LaserPulse is a Matlab class for streamlining simulations in nonlinear and ultrafast optics. It allows to store pulses in a convenient way, analyze them and perform simple mathematical operations.


Pulses in time domain

A LaserPulse object can be initialized in either time of frequency domain. In either case both domains are computed and kept automatically synchronized.

The syntax for initializing a pulse in time domain is :

LaserPulse(time_array, time_units, complex_electric_field)

Where time_array is a Nx1 array of time steps, time_unit is a SI time unit (e.g. 'fs', 'ms', 's',...), and complex_electric_field is the time domain complex electric field expressed as a NXM matrix, where N is the number of time steps and M is the number of sub-pulses.

% time domain pulse:
t = (-10 : 0.01 : 9.99)';
p1 = LaserPulse(t, 'fs', exp(-t.^2 - 2i*pi*t));

In alternative, it is also possible to separately provide amplitude and phase of the electric field. This can be convenient to minimize phase wrapping.

LaserPulse(time_array, time_units, electric_field_amplitude, electric_field_phase)

Pulses in frequency domain

The syntax for initializing a pulse in frequency domain is similar to the one for the time domain. Frequency units are in the form 'xHz', where 'x' is a SI prefix or the empty string (e.g. 'mHz', 'Hz', 'GHz')

% frequency domain pulse:
f = (-10 : 0.01 : 9.99)';
p2 = LaserPulse(f, 'PHz', exp(-(f-2).^2 + 2i*pi*f));

Physical properties

The LaserPulse class provides several dependent properties for automatically calculating physical quantities like pulse duration, bandwidth and central frequency.

% display pulse duration for p1 and p2
fprintf('pulse durations are %.2f %s and %.2f %s\n', ...
  p1.duration, p1.timeUnits, p2.duration, p2.timeUnits);
pulse durations are 1.18 fs and 0.38 fs
% display pulse bandwidth for p1 and p2
fprintf('pulse bandwidths are %.2f %s and %.2f %s\n', ...
  p1.bandwidth, p1.frequencyUnits, p2.bandwidth, p2.frequencyUnits);
pulse bandwidths are 0.38 PHz and 1.18 PHz
% display central frequency for p1 and p2
fprintf('central frequencies are %.2f %s and %.2f %s\n', ...
  p1.centralFrequency, p1.frequencyUnits, ...
  p2.centralFrequency, p2.frequencyUnits);
central frequencies are 1.00 PHz and 2.00 PHz

Names and definitions

The LaserPulse class uses extended names in order to clearly distinguish between fields in time and frequency domain. The fields are defined as follows:

p.temporalField == p.temporalAmplitude * exp(1i * p.temporalPhase)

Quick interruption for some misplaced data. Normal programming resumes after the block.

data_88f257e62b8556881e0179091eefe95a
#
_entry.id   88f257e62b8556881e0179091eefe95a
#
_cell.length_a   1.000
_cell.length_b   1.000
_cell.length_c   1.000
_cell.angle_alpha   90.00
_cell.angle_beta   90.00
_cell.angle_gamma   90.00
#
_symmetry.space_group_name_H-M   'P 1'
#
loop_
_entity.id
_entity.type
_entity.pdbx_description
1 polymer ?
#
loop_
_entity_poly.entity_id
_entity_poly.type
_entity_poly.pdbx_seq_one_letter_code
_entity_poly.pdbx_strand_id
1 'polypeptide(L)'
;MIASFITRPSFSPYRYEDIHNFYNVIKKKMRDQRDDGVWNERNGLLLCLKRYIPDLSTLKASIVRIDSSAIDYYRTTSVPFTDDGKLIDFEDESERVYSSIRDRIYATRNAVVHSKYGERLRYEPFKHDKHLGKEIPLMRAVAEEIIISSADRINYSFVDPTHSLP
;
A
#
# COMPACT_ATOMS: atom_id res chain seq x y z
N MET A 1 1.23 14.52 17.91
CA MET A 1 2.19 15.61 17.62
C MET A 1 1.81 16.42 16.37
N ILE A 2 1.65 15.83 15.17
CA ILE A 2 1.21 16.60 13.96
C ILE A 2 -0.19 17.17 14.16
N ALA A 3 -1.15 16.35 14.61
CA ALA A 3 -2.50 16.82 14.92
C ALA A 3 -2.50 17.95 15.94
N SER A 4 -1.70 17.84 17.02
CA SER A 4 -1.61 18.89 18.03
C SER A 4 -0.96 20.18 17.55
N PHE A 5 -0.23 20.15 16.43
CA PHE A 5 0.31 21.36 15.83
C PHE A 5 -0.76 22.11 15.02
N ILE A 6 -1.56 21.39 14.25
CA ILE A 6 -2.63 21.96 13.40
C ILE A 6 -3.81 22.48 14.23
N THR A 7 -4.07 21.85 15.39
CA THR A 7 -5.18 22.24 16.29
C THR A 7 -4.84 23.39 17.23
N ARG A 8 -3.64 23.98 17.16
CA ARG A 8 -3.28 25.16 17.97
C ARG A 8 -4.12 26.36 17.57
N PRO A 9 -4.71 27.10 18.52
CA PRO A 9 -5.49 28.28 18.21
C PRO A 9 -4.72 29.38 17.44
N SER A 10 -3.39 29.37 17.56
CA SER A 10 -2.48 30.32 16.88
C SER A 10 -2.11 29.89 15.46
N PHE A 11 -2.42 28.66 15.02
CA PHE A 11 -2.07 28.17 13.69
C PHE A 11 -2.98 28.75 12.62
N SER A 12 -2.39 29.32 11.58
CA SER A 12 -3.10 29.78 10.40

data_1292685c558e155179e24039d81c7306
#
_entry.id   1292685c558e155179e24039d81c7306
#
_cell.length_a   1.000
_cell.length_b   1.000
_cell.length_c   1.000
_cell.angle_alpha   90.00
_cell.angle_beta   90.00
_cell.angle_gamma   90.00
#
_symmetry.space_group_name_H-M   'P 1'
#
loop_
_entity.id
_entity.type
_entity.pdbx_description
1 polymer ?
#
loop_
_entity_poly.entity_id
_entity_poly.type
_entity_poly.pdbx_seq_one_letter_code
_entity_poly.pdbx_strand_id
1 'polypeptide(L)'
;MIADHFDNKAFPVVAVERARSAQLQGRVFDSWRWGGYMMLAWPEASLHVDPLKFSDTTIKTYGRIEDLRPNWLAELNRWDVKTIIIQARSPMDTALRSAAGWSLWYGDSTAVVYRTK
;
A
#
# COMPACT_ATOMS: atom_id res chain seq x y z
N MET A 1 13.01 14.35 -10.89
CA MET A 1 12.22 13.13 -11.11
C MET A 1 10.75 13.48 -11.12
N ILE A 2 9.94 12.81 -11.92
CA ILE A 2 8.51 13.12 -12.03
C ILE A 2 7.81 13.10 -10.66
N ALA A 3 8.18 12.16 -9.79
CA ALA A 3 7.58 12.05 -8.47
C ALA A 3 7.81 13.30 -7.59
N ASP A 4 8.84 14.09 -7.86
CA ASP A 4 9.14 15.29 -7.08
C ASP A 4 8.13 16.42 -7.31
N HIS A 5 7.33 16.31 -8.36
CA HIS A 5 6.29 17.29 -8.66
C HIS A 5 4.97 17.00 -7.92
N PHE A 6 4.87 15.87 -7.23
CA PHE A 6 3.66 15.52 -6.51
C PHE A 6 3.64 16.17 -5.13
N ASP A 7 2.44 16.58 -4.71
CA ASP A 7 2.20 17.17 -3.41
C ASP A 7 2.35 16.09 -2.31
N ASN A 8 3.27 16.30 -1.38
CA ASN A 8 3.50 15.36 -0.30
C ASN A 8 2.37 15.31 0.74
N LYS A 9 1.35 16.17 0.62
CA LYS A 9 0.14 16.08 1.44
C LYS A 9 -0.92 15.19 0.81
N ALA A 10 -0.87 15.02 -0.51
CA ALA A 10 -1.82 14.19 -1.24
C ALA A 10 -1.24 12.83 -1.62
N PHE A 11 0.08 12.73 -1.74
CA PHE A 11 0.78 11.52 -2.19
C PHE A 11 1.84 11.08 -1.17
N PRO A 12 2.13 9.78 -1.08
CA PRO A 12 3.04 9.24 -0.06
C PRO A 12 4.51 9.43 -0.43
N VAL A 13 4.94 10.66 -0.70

p.spectralField == p.spectralAmplitude * exp(1i * p.spectralPhase)

Internally the fields are synchronized using a fft routine. The sign convention for the fft is:

$$E(t) = \int_{-\infty}^{+\infty} E(f)\,\exp(-2\pi\, f\, t)\,\mathrm{d}f$$

$$E(f) = \int_{-\infty}^{+\infty} E(t)\,\exp(+2\pi\, f\, t)\,\mathrm{d}t$$

Note that the sign convention is the one used in physics, i.e. the (-i) Fourier transform is used to pass from frequency domain to time domain, and the (+i) Fourier transform is used to pass from time domain to frequency domain.

Plotting fields

In the LaserPulse class the plot() method is overloaded to provide a quick way to visualize fields in time and frequency domain. The plot() method returns a 4x1 array containing the axes handles of the four subplots.

h = p1.plot();

A second pulse can be plotted on the top of the first one, by calling plot() with the axes handle array as second argument:


More plot types can be obtained using the standard matlab commands. For instance, the next figure shows how to display the real part of the electric field in time domain:

plot(p1.timeArray, real(p1.temporalField), ...
     p2.timeArray, real(p2.temporalField), ...
     'LineWidth', 1.5);
xlim([-2, 2]*p1.duration)
xlabel(sprintf('time (%s)', p1.timeUnits));
legend('p1', 'p2')


A LaserPulse object can contain multiple sub-pulses stacked in a multi-dimensional array. The first dimension is reserved for the the time/frequency axes.

f = (-10 : 0.01 : 9.99)';
% stacking two sub-pulses as array columns
p2 = LaserPulse(f, 'THz', ...
  [exp(-(f-1).^2 + 2i*pi*f), exp(-2*(f-2).^2 + 3i*pi*f)]);